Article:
After World War I, both Armistice Day and Thanksgiving were celebrated on the Monday of the week in which Nov. 11 occurred. Ten years later, in 1931, the two days became separate holidays and Armistice Day was renamed Remembrance Day.
Finally, on Jan. 31, 1957, the Canadian Parliament proclaimed...
"A Day of General Thanksgiving to Almighty God for the bountiful harvest with which Canada has been blessed ... to be observed on the 2nd Monday in October."
The first Thanksgiving Day in Canada after Confederation was observed on April 5, 1872 to celebrate the recovery of the Prince of Wales (later King Edward VII) from a serious illness. Before then, thanksgiving days were observed beginning in 1799 but did not occur every year. Starting in 1879 Thanksgiving Day was observed every year but the date was proclaimed annually and changed year to year.

The theme of the Thanksgiving holiday also changed year to year to reflect an important event to be thankful for. In the early years it was for an abundant harvest and occasionally for a special anniversary.

After the First World War it was for Armistice Day and more recently and including today it has been a day of general thanksgiving.

32 comments:

  1. Lovely what you wrote about your Grandmother -thoroughly enjoyed it.

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  2. Hey Lee...

    Thanks. I think if she was around today, she'd love your wit and humour...

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  3. Hass-hole, you made me cry. This is a beautiful tribute to your Nanny.

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  4. What lovely sentiments and memories. It is amazing how, as a child, we hastily overlook those things in which we later cherish and reflect upon with such fondness. Your grandmother was a spectacular woman.

    And thanks for the info on the Canandian Thanksgiving. I never even knew. See, you learn something everyday, and I am on a constant quest of ever-learning.

    *my son's birthday fell on Thanksgiving here one year. Too bad for him his birthday cake came in form of a sweet potatoe pie and turkey leg with candles in it!*

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  5. That brought a tear. Seriously. (I knew I nominated you for a reason.) I especially like your rendition of Hockey Night in Canada. I want a grandson like you some day! My sons don't have a grandparent like her, but my husband does, and she's still kicking (her accent is German) at 96. We must visit her this weekend. As for 196 Kitson, thanks. And do you have a photo?

    PS The Peter Gabriel video is a perfect illustration of "Trouble" for this week's Illustrtaion Friday. If I can't find it for my blog I'll send people here to listen.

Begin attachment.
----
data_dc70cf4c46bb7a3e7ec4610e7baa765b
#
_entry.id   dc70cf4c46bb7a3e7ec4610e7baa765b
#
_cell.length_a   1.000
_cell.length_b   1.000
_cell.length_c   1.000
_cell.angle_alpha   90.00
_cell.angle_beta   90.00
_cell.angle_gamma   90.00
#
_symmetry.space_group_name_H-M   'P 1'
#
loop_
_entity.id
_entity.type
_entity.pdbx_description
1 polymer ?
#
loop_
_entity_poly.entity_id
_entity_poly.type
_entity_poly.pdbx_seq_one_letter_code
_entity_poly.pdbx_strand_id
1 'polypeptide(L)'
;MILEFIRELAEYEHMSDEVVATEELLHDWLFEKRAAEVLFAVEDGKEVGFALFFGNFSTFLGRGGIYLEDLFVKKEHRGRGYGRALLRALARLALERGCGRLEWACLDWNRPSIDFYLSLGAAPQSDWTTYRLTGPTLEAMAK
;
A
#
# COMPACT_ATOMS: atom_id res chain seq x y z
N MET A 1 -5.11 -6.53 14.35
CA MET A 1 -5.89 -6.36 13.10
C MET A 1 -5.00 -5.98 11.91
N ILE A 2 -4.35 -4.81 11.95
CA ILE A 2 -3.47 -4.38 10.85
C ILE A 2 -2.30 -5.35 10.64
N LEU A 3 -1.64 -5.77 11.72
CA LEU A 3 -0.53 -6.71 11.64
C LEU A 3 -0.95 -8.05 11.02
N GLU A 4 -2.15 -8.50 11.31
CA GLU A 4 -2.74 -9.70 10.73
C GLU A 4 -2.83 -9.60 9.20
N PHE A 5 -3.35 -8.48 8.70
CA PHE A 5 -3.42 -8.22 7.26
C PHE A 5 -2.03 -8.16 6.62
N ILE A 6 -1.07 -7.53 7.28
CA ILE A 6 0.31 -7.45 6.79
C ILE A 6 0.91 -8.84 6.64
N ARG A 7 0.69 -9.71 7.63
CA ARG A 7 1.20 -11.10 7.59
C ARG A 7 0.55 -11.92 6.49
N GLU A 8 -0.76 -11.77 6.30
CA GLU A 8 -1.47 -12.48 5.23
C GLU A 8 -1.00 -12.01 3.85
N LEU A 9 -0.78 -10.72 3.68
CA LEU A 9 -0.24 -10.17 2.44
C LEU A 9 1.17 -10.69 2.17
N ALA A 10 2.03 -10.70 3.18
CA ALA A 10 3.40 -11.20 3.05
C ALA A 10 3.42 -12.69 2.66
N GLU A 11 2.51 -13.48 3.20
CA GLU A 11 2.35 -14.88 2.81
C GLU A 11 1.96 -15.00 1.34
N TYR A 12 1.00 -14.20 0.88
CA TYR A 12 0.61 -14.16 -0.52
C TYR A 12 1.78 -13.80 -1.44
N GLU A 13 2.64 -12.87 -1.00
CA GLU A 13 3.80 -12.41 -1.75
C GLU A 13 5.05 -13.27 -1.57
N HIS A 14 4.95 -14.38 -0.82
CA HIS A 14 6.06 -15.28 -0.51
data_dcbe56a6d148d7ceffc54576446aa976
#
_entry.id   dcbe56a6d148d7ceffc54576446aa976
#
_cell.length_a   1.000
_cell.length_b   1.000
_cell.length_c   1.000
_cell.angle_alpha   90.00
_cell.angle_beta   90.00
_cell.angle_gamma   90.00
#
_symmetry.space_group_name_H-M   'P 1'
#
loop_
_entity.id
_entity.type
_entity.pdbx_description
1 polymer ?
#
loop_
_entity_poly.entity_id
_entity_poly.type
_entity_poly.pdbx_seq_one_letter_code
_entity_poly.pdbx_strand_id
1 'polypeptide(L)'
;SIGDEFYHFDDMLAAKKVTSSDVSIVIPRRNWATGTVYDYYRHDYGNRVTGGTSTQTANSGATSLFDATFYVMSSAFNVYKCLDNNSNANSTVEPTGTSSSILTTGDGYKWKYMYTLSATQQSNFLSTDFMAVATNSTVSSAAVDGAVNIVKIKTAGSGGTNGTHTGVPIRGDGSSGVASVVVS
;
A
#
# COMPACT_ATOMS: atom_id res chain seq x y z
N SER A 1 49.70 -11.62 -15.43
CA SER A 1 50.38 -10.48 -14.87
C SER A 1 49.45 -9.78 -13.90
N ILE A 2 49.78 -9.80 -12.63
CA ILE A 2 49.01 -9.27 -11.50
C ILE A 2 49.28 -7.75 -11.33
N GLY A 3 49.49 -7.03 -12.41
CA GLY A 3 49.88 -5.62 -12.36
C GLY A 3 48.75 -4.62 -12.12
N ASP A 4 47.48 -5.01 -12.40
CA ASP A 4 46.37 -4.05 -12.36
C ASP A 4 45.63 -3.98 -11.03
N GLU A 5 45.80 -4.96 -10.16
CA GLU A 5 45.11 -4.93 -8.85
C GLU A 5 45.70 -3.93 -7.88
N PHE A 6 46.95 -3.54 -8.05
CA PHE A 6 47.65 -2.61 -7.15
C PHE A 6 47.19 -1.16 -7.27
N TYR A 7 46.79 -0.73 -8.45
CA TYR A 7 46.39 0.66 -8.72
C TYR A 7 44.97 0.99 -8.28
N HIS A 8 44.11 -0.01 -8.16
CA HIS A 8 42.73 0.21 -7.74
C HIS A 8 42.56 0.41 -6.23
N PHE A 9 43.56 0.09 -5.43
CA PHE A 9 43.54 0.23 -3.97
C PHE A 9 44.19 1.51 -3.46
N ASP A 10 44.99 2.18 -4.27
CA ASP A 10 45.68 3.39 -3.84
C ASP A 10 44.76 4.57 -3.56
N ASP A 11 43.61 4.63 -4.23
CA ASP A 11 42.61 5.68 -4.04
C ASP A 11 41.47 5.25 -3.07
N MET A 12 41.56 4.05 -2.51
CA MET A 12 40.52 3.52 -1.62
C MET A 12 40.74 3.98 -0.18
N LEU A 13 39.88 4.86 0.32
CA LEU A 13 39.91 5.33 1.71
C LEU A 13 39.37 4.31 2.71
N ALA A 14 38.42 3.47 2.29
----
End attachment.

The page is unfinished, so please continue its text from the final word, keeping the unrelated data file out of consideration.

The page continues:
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  6. happy thanksgiving!

    i was very close to my granny on my dad's side, she's been gone for 3 years now and i miss her lots- but i also smile when i think of her!

    oh, um, in honour of your thanksgiving day- go check out these! NB: NOT for the squeamish!
    that’s not turkey

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  7. Beautiful sentiments.

    My grandmother on my mother's side is 89 years old. She is still active as ever and has a great sense of humour. I have learnt a lot from her.

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  8. This was lovely to read. What time do you want us round for turkey?

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  9. WW, you painted a great picture of her, I feel like I know her! Shoot, her memory is making ME smile!

    Nice post and enjoy the dinner.

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  10. Lovely.
    Andrea sent me over, she knows how we value family, and good, solid beginnings.

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  11. truly heart warming:)
    Very human. Brought a massive smile to my face at work, which i really should be doing now.

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  12. I could almost hear her and her french-Canadian "haccent". That was beautifully written. I laughed so hard... and nearly cried too. Thank you for sharing those memories.

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  13. MJ:

    Yeah, I'll always be an hass-hole, the monumental tease of females, but I had great practice with her and my three sisters.

    Thanks, Infomaniac, and smiles.

    Awaiting:

    Yes, she was, a real character, and you're right, we do tend to overlook the most important things.

    Don't feel bad about not knowing the history of Thanksgiving. I didn't either, so both of us learned something.

    Sweet potato pie and a drumstick for a birthday cake? Poor little guy. They're beautiful kids, you have.

    Andrea, my dear:

    You and MJ both shed a tear or two...must be a West Coast thing.

    As far as the Hockey Night in Canada thing, she'd don her Canadiens' jersey and I'd lay on the floor...she'd have her feet resting on my chest or my butt.

    I have to declare in all honesty that in those days, the Canadiens usually won and she'd go crazy.

    And that I am NOT a Leafs fan now.

    I'll check for photos of 196. And do you mean you want to get a video thingy on your blog?

    Let me know if you're having trouble.

    And thanks.

    Angel:

    Is there Thanksgiving or some similar celebration in South Africa? Anyway, Happy Thanksgiving to you too.

    Hope you're feeling better (you must be if they let you out for worldwide visits).

    Nice turkey pic!! I must get the recipe, maybe I'll serve it this weekend!

    Gautami:

    Isn't considerable age a beautiful thing? The experience, the stillness, the teaching, the learning.

    Cherry Pie:

    Well, darlin', I'd say show up about 3 for h'ors doeuvres and a few drinks and hugs and stuff.

    Dinner will be promptly served at 6.